I see that the compilation and distribution of "civilisational reboot manuals" is already on the list. I love the concept, but think this scope should be significantly expanded to include stress testing and refinement of the drafted content. This would verify whether the most important facets of knowledge and technology are covered, and if the detail and style are such that they can be followed. I heard this suggested by Lewis Dartnell (author of "The Knowledge") on the 80,000hrs podcast, and think it would be great to really run with it. A fun, high-profile and potentially profitable way would be through a televised competition format, where teams of "survivors" have to try rebuild as much of the tech tree as possible (or reach a set technological achievement), with a "civilisational reboot manual" as their guide.
The mechanics of such a competition would need thoughtful planning to get a working balance between being sufficiently realistic of civilisational collapse scenarios (number of people, resources on hand etc.), have an acceleration mechanism to model decades of rebuilding within a season length, and be watchable. Challenging, but I don't think it would be a show-stopper (terrible pun, sorry).
Benefits of this could include:
- Raising awareness of various existential risks. Perhaps each season/team could model a different collapse scenario such as nuclear winter, engineered pandemics, AI misalignment and so on, with the opening sequences explaining the likelihood of these events occurring and what action needs to be done to prevent them. I acknowledge that broadcasting to a potentially global audience could be a reputational risk to EA, and would have to be managed carefully.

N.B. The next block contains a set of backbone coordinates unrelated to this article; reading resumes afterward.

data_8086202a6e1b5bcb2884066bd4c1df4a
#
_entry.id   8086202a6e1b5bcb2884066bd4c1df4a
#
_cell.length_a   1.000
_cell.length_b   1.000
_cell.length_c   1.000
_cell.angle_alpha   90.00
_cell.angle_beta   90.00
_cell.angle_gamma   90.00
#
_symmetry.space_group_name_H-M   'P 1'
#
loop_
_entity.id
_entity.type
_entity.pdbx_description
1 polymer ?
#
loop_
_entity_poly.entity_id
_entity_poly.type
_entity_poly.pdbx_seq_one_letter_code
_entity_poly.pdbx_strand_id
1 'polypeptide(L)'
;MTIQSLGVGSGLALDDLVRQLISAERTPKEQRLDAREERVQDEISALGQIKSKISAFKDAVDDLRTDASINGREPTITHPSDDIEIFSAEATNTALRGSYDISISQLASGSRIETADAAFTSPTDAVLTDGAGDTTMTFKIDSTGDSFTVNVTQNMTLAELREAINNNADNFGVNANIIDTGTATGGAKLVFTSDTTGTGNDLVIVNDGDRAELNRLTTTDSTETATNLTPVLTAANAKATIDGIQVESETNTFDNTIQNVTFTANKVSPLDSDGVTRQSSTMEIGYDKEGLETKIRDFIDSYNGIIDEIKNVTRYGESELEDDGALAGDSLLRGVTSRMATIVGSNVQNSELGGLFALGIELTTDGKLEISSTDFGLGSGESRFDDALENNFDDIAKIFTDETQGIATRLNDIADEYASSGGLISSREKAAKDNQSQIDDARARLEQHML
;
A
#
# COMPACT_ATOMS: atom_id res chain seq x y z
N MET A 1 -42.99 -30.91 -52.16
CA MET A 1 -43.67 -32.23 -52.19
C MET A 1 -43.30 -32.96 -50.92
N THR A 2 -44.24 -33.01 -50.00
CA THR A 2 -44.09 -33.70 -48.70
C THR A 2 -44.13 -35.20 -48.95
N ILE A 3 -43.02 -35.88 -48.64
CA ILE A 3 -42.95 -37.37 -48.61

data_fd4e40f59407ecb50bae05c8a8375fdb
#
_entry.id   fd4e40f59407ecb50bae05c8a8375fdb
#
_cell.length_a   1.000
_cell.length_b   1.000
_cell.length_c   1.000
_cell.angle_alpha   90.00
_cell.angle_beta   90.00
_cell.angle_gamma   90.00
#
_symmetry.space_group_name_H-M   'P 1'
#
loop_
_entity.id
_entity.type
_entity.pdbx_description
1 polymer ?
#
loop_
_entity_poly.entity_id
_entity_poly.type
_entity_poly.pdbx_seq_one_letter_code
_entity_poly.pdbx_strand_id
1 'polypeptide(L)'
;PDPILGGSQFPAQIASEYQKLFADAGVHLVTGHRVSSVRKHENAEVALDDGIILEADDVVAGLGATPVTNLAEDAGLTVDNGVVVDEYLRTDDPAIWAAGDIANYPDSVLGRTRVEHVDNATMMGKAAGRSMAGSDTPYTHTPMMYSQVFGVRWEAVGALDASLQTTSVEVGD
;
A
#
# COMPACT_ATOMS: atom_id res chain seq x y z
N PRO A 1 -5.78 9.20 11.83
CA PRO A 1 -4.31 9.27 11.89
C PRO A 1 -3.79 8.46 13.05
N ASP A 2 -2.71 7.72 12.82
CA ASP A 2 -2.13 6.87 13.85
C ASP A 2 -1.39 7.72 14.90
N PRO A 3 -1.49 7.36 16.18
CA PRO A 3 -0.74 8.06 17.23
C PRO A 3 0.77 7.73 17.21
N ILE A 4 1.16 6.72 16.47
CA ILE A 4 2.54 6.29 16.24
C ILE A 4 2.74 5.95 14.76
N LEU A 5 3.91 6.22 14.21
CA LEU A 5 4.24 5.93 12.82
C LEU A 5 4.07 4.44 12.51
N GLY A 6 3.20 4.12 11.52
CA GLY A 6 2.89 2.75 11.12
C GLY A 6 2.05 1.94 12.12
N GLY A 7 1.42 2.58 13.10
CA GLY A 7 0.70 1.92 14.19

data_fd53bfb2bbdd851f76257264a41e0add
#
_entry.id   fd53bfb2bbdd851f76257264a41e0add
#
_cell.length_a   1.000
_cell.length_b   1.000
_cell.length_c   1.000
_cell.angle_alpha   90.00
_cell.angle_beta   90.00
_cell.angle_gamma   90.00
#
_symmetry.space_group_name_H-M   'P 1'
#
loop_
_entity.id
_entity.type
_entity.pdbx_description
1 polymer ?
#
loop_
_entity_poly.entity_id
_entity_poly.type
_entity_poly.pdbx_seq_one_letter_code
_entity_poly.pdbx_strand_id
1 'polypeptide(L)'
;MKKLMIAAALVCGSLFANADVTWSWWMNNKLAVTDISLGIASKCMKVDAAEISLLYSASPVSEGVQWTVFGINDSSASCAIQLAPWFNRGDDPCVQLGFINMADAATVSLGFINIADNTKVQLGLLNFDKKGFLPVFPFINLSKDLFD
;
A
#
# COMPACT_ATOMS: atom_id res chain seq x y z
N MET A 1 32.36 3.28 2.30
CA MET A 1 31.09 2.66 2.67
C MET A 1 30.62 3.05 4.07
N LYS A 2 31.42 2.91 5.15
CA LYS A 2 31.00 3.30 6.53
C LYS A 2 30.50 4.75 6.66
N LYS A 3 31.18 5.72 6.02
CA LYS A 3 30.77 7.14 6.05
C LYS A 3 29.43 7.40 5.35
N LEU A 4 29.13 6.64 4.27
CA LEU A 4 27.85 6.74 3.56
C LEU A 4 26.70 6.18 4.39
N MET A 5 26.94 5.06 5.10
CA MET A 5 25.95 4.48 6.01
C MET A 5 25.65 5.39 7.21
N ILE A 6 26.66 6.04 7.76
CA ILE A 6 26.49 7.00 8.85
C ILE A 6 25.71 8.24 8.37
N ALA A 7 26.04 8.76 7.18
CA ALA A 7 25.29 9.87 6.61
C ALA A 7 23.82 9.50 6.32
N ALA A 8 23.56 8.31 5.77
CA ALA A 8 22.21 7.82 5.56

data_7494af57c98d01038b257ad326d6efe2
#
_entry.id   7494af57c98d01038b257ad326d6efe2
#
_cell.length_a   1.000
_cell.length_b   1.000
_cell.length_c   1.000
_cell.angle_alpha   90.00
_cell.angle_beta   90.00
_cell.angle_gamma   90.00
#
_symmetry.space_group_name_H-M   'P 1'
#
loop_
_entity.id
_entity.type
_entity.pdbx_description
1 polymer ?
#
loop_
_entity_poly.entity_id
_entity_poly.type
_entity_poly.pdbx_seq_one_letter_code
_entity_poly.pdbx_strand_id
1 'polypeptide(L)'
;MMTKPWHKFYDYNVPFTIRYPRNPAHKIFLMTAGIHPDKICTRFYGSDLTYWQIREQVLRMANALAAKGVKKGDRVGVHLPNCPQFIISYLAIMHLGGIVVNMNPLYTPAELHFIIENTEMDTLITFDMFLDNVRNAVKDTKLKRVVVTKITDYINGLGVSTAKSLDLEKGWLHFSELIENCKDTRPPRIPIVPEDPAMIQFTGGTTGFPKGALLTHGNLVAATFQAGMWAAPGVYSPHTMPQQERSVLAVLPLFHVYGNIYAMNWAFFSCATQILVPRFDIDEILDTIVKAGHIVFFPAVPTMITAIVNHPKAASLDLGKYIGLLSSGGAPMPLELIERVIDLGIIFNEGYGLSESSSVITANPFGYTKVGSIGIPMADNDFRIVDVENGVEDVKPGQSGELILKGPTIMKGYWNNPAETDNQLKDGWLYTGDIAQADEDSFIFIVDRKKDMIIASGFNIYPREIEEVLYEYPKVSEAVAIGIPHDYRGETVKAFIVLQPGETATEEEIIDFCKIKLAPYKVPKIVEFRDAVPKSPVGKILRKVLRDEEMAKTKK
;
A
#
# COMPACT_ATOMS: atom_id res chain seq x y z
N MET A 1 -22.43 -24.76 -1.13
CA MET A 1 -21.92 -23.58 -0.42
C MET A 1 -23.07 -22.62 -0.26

- Stress testing many of the assumptions we have around collapse and rebuilding scenarios.
- An opportunity to get funding and visibility for larger scale testing of proposed technologies and solutions. E.g. for a "nuclear winter" scenario, trialing some of ALFED's research on simple greenhouse construction, seaweed/mushroom farming and the like.
- Learn where the gaps are proposed civilisational reboot manuals, as there are likely some we cannot anticipate until they are tested realistically. In my head I see someone trying to recreate a particular machine or chemical process, but one small component isn't described in sufficient detail and everything grinds to a halt.
- Study what skill sets are needed amongst "survivors" and what governance structures work well, to ensure both progress and relative harmony. Some of these may be counter-intuitive.
- Experiment whether the provision of select tools/technologies dramatically accelerate the tech tree rebuild. For example, a good blacksmith's anvil is very difficult to make from scratch, but once you have one it lasts nearly forever and facilitates the creation of innumerable useful items. These could be then be included in "reboot kits" along with the manuals themselves.
An incubator team could refine the concept and goals, perhaps do some limited trials, and then pitch to various networks or streaming services.